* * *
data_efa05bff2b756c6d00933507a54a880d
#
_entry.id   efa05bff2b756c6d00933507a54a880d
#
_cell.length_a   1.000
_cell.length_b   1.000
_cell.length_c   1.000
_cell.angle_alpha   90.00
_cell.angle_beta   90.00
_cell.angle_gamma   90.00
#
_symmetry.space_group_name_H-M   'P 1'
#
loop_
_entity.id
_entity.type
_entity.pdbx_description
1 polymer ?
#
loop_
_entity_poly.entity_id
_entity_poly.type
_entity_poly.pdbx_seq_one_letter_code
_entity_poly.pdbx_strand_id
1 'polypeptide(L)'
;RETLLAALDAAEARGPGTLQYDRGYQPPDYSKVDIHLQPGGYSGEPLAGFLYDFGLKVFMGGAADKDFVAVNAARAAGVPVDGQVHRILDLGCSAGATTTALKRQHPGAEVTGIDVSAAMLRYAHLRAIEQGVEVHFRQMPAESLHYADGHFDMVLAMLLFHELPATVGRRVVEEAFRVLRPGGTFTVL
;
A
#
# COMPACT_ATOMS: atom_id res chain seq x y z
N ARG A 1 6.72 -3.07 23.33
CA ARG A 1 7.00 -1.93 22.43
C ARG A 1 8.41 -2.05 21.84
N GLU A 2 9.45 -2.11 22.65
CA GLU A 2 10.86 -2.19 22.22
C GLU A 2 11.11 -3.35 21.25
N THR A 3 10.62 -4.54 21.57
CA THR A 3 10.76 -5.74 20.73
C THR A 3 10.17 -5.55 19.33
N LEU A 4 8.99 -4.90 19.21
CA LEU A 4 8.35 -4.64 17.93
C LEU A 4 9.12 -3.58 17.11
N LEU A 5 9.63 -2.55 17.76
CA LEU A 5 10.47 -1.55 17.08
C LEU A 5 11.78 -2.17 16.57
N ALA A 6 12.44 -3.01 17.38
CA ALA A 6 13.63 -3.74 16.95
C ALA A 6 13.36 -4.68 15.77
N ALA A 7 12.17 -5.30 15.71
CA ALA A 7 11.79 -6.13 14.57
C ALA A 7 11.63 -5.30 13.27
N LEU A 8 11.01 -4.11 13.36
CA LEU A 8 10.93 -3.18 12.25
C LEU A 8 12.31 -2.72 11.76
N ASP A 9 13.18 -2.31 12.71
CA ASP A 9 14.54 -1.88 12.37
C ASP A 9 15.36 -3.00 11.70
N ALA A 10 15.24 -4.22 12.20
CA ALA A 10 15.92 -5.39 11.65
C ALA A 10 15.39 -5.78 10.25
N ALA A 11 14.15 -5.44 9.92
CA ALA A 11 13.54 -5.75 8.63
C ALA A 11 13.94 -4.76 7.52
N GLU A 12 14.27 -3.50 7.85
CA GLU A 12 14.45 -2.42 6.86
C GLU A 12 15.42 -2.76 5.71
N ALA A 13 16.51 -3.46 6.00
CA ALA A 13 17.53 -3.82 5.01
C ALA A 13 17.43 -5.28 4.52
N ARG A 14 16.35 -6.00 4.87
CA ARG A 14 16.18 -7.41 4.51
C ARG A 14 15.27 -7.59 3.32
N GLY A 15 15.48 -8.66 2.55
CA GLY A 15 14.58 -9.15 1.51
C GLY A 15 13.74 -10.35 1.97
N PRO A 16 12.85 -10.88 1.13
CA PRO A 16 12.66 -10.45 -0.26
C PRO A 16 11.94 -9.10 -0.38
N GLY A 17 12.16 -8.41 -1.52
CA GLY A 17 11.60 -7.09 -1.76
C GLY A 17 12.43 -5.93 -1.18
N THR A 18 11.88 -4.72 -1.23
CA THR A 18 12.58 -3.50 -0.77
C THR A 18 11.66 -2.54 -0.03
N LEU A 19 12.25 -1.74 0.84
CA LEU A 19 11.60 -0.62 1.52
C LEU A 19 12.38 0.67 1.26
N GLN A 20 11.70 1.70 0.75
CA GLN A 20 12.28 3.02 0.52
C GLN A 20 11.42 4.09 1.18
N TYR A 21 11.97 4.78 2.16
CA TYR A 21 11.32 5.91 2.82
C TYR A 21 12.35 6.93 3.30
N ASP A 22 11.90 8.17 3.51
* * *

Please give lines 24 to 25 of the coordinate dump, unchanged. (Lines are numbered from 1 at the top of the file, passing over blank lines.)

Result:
_entity_poly.pdbx_strand_id
1 'polypeptide(L)'